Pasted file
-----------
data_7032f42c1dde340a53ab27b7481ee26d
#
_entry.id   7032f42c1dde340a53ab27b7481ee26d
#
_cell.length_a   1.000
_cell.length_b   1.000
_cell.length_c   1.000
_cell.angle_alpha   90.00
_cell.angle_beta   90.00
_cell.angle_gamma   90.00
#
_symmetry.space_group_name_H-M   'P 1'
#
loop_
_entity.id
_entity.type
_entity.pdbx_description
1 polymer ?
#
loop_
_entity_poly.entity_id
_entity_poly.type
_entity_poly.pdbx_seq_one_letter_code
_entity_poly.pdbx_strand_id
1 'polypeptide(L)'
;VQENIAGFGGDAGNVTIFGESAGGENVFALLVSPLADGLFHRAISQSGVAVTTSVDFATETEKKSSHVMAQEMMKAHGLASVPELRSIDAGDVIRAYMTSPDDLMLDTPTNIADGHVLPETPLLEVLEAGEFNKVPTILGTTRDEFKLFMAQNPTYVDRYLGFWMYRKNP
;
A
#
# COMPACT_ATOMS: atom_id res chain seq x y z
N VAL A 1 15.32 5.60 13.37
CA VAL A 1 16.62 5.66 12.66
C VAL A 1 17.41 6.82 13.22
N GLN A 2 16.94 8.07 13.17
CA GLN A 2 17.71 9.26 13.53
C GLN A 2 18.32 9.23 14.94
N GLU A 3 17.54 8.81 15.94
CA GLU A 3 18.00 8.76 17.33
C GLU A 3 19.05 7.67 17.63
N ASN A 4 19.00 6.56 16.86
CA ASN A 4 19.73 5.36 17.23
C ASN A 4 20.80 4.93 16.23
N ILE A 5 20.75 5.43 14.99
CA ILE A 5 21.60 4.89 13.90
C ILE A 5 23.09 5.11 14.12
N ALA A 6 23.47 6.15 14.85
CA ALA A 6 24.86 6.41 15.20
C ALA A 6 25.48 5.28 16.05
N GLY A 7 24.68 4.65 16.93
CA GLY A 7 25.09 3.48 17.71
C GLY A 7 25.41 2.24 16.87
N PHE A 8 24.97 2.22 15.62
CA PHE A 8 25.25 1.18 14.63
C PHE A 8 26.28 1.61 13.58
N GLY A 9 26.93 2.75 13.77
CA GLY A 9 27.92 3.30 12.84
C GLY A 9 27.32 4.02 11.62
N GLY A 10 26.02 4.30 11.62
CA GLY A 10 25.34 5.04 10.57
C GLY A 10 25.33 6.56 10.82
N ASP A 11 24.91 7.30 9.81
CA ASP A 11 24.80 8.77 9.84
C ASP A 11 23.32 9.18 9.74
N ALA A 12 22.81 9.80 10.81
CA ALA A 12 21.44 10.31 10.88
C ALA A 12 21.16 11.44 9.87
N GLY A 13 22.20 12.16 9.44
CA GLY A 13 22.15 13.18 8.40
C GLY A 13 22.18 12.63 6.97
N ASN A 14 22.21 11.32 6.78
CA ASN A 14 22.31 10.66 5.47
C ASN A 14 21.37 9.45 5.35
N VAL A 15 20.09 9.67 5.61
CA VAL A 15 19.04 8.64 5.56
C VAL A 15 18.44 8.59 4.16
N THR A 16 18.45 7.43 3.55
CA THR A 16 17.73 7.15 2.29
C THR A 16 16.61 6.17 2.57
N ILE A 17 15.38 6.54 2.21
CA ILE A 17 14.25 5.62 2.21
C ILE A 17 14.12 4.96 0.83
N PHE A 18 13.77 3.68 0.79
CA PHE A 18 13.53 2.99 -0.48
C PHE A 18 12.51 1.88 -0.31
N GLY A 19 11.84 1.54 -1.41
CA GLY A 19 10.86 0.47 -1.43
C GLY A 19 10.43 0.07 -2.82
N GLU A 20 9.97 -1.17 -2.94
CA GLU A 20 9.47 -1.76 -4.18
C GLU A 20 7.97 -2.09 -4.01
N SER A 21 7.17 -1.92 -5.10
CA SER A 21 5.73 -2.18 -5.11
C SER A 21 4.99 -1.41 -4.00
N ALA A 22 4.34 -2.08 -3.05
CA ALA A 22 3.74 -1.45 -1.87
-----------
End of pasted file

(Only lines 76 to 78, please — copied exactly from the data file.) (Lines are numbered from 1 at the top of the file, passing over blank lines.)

N THR A 16 18.45 7.43 3.55
CA THR A 16 17.73 7.15 2.29
C THR A 16 16.61 6.17 2.57